Engaging Freemasonry — Pt. III
There are those who have argued that Freemasonry is anti-religion. However, this is largely (but not totally) confined to the Catholic Church. This charge the Freemasons dispute strongly. I would have to agree with the Freemasons that Freemasonry is not anti-religion or anti-religious. In fact, Freemasonry is a very good friend to religion, and encourages religion to an extent that many churches do not. In the writings of the major proponents of Freemasonry, it is very clear that they seek to encourage religion as they believe it makes a man a better Mason, and a better citizen. ((Messages for a Mission, Freemasonry and Religion-Friends or Foes?, Henry C. Clausen, The Supreme Council, 1977, ISBN 77-78489. The use of excerpts from this article are in accordance with the “Fair use” provision of the Copyright Act.)) Additionally, it is plain in all the rites and rituals, that religion figures prominently in Freemasonry.
However, it is incumbent upon us to realize that religion, and truly being in fellowship with the LORD God are not the same. In fact, one can be, and the vast majority are, quite religious and involved in religion, yet have no fellowship with the LORD God at all. There are some significant examples of this in Scripture that we would do well to pay heed to.
And as he spake, a certain Pharisee besought him to dine with him: and he went in, and sat down to meat. And when the Pharisee saw it, he marvelled that he had not first washed before dinner. And the Lord said unto him, Now do ye Pharisees make clean the outside of the cup and the platter; but your inward part is full of ravening and wickedness. Ye fools, did not he that made that which is without make that which is within also? But rather give alms of such things as ye have; and, behold, all things are clean unto you. But woe unto you, Pharisees! for ye tithe mint and rue and all manner of herbs, and pass over judgment and the love of God: these ought ye to have done, and not to leave the other undone. (Luke 11:37-42)
Now, we must remember that these are the very same people the Lord Jesus referenced in His sermon on the mount at the beginning of His ministry. In this dissertation the Lord plainly stated that the Pharisees possessed a certain righteousness, but that righteousness was not sufficient to enter into the kingdom of heaven:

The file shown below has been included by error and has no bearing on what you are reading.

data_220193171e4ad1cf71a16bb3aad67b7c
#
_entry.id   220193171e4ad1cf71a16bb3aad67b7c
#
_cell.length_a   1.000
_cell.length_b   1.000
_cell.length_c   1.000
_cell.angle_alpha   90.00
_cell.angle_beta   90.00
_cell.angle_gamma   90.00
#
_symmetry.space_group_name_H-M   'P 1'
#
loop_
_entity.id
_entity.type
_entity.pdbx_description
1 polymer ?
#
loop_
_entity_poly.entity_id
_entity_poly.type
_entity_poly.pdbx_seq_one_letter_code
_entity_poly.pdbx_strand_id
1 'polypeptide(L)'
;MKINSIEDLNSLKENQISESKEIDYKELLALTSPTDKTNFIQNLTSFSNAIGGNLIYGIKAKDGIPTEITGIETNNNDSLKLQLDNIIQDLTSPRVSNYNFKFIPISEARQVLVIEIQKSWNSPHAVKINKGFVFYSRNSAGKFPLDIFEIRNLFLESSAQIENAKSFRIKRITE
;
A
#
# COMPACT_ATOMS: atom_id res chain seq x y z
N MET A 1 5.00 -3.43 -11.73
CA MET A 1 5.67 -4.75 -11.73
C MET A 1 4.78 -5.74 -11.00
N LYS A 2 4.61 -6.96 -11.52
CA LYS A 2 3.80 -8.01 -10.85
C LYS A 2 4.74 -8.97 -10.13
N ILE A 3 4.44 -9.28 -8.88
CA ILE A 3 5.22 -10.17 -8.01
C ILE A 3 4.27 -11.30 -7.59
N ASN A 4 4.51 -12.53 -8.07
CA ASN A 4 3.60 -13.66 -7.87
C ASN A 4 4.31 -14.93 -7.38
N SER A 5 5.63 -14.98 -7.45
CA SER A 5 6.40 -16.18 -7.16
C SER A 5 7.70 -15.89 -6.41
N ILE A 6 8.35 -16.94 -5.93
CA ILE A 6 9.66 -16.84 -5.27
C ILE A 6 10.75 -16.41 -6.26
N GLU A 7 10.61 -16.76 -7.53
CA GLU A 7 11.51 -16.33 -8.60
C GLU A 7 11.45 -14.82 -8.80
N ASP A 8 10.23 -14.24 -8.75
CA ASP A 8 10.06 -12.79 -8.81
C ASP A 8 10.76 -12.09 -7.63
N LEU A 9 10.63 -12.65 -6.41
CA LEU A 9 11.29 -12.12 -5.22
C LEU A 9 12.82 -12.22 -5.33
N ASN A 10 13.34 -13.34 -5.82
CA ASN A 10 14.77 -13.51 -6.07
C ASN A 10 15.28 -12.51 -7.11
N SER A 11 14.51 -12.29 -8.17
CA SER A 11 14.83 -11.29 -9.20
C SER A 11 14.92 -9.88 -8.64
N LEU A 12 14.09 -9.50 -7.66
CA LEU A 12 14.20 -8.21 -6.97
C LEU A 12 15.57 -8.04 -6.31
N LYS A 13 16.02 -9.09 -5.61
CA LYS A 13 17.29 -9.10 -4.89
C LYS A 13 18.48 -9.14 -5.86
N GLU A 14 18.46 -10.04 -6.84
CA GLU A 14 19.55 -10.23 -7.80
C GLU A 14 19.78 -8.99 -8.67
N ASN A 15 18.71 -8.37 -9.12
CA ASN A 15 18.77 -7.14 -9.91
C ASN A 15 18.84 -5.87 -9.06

For I say unto you, That except your righteousness shall exceed the righteousness of the scribes and Pharisees, ye shall in no case enter into the kingdom of heaven. (Matthew 5:20)
Thus, as religious as the Pharisees were, they had not sufficient righteousness to enter into the presence of the LORD God as that would require a righteousness that exceeded theirs. This clearly meant that they, as religious as they were, had no personal fellowship with the LORD God. This also the Lord Jesus made plain while preaching on the mount:
Not every one that saith unto me, Lord, Lord, shall enter into the kingdom of heaven; but he that doeth the will of my Father which is in heaven. Many will say to me in that day, Lord, Lord, have we not prophesied in thy name? and in thy name have cast out devils? and in thy name done many wonderful works? And then will I profess unto them, I never knew you: depart from me, ye that work iniquity. (Matthew 7:21-23)
The logic of this statement the Lord made plain immediately prior to that when he stated:
Enter ye in at the strait gate: for wide is the gate, and broad is the way, that leadeth to destruction, and many there be which go in thereat: Because strait is the gate, and narrow is the way, which leadeth unto life, and few there be that find it. (Matthew 7:13-14)
The problem the Lord highlights here is one that many have when it comes to understanding how to please the LORD God and be obedient. They think that “good works” are what will justify them before Almighty God, and all they really need is to have more “good” works than “bad” works. However, the reality is there is only one work that one can do which will please the LORD. It is given in the following statement by the Lord Jesus Christ:
Then said they unto him, What shall we do, that we might work the works of God? Jesus answered and said unto them, This is the work of God, that ye believe on him whom he hath sent. (John 6:28-29)